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EV charging: The barriers

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When it comes to testing the safety of roadside EV chargers, not all products are created equal. Here, Mark Johnson of Metrel UK Ltd compares test equipment from a selection of major manufacturers.

According to an article in Autocar published back in July, an unreliable charging infrastructure is preventing the electric vehicle (EV) roll out. This is hardly surprising given the ad hoc manner of the development of the infrastructure and the lack of strategic control in Britain. 

Today, there are in the region of 28,000 charging stations in the UK, 10,000 of which are privately owned. To add an additional level of confusion, there are at least ten manufactures of vehicle charging equipment approved by the Office for Low Emission Vehicles. Each manufacturer is required to train electrical engineers on the installation of their equipment, but this can be as cursory as working through a web-based programme and answering some questions.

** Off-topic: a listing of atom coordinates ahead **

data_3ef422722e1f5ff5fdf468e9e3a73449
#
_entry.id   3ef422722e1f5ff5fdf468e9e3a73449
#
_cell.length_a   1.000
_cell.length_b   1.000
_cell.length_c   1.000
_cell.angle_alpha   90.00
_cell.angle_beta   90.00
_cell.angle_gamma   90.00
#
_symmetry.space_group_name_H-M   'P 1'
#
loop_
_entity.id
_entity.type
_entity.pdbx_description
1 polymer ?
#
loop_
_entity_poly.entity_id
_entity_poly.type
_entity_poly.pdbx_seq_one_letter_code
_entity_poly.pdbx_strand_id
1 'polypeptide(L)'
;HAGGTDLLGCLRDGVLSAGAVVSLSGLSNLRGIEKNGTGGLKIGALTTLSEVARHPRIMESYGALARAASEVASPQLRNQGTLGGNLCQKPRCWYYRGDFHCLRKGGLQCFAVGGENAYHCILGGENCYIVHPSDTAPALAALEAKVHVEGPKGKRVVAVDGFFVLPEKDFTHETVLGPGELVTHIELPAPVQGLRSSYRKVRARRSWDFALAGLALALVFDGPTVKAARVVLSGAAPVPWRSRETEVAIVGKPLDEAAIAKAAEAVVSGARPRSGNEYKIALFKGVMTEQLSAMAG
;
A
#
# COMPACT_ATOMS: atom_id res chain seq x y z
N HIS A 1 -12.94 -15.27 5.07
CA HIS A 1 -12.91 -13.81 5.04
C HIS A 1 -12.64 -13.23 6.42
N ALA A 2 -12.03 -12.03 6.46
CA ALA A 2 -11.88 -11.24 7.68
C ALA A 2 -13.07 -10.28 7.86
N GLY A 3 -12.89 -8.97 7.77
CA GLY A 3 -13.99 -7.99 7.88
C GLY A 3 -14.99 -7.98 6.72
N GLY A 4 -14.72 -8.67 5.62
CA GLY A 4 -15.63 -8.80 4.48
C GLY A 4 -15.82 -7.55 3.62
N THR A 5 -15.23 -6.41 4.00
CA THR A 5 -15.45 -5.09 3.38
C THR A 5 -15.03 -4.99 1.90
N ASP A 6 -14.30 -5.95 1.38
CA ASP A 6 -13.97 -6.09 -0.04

Meanwhile the 18th Edition requires that each charging point ‘shall be protected by either an RCD type B or an RCD type A and appropriate equipment that ensures disconnection of supply in case of a fault current above 6 mA DC’. That is how they should be installed, but there is no comment on how they should be tested on installation or, into the future, to ensure proper functioning and reliability. 

From a survey run by one of the test instrument manufacturers, half of all installers have experienced out of the box failure of new RCDs, so for safety’s sake it is valuable to test newly installed RCD protection.

Between charger and tester: The interface

Strangely, while the charging station product market is relatively well developed, the equipment market for testing them is not. At the last count only three manufacturers produced interfaces for testing roadside chargers without opening them up. 

One marketed by a charger manufacturer was originally dedicated to testing their equipment, though this has changed recently to be more universal. Two test equipment manufacturers sell adapters that can interface between any charge point and any manufacturers’ tester.